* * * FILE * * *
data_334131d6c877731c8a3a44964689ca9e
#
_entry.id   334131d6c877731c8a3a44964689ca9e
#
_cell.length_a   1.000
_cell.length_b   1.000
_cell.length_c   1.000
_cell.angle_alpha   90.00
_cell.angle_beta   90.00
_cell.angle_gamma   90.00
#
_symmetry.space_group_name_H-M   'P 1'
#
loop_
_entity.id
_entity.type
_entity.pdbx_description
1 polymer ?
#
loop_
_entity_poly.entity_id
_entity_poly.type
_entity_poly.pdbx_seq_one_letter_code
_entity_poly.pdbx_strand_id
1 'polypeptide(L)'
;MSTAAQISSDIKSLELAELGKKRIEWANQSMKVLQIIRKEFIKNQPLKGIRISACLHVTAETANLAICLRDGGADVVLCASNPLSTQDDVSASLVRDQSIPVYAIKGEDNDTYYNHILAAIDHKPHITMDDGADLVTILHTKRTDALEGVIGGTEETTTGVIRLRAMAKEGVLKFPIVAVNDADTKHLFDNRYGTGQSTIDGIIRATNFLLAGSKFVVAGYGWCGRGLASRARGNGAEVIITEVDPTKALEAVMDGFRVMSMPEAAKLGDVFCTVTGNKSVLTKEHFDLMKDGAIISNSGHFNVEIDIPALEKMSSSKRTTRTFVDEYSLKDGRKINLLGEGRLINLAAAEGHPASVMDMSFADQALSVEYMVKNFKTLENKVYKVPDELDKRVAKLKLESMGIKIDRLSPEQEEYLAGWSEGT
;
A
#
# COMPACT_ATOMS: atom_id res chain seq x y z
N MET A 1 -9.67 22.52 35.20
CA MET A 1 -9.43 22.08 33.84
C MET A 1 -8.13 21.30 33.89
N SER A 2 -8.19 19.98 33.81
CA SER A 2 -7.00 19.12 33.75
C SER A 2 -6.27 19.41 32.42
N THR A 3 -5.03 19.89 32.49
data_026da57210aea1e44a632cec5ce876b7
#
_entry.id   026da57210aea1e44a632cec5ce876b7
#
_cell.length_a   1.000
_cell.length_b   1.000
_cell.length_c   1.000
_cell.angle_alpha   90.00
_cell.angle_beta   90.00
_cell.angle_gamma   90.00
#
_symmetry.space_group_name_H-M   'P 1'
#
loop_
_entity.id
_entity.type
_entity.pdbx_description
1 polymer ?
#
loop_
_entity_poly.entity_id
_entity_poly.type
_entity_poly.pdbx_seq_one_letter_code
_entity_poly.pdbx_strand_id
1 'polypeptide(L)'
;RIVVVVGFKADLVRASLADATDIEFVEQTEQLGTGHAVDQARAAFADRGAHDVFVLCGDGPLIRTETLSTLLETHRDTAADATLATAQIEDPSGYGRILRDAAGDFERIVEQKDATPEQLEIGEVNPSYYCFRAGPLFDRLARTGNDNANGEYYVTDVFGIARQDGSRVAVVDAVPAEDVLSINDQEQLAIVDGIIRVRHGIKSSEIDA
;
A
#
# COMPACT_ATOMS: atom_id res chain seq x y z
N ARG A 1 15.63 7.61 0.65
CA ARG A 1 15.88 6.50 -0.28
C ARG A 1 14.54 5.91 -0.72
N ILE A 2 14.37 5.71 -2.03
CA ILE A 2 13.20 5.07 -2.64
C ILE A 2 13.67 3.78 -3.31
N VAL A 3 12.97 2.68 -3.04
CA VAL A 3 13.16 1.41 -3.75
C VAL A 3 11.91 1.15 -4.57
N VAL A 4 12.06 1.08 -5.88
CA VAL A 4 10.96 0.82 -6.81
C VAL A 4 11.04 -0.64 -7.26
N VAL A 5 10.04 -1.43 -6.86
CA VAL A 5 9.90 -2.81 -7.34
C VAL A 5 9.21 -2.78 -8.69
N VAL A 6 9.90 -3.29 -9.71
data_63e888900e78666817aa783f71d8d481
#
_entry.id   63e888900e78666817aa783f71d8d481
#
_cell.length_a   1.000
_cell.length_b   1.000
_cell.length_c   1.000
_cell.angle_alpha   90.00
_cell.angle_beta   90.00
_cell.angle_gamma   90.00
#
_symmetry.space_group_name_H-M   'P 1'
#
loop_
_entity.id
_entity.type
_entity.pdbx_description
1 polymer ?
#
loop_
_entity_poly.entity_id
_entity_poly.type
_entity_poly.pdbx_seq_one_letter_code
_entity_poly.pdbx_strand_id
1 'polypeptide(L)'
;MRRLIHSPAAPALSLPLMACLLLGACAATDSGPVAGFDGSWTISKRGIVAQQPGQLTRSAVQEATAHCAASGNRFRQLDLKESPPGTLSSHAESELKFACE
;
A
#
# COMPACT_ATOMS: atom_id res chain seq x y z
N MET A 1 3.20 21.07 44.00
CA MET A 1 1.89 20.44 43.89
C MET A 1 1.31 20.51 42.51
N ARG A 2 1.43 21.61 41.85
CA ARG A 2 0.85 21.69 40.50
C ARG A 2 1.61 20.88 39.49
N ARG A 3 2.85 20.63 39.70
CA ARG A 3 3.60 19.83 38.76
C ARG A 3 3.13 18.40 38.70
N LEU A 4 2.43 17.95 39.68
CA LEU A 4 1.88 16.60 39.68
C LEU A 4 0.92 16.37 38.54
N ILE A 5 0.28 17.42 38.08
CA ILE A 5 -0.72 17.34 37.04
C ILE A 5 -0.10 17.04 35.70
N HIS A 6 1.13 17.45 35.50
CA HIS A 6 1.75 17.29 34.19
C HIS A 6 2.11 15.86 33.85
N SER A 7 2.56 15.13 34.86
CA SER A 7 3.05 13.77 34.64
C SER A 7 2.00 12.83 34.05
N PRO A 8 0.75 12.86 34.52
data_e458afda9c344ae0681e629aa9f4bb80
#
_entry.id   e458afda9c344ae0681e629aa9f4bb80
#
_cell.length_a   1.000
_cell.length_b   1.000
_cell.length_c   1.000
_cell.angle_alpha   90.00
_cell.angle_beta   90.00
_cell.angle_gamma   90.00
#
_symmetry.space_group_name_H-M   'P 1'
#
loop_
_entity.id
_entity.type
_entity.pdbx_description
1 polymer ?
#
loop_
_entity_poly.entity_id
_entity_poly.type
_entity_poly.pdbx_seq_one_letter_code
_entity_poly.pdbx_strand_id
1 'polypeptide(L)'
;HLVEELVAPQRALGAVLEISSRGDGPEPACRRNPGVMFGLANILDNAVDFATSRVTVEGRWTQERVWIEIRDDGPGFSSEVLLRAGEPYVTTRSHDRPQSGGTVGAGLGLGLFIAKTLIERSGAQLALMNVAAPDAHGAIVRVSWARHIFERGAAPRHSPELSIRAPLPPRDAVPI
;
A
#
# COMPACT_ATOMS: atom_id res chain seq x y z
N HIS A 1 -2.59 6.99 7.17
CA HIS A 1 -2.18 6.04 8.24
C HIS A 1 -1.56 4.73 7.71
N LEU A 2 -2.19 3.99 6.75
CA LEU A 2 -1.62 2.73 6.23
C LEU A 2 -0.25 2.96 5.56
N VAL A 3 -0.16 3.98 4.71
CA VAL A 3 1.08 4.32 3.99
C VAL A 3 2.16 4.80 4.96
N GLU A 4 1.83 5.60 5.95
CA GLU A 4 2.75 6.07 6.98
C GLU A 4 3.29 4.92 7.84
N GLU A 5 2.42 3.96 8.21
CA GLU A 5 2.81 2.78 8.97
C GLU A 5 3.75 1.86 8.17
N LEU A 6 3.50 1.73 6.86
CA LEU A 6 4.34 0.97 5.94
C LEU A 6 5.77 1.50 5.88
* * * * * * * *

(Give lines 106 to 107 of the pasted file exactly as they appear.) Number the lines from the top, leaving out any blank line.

_entity_poly.pdbx_seq_one_letter_code
_entity_poly.pdbx_strand_id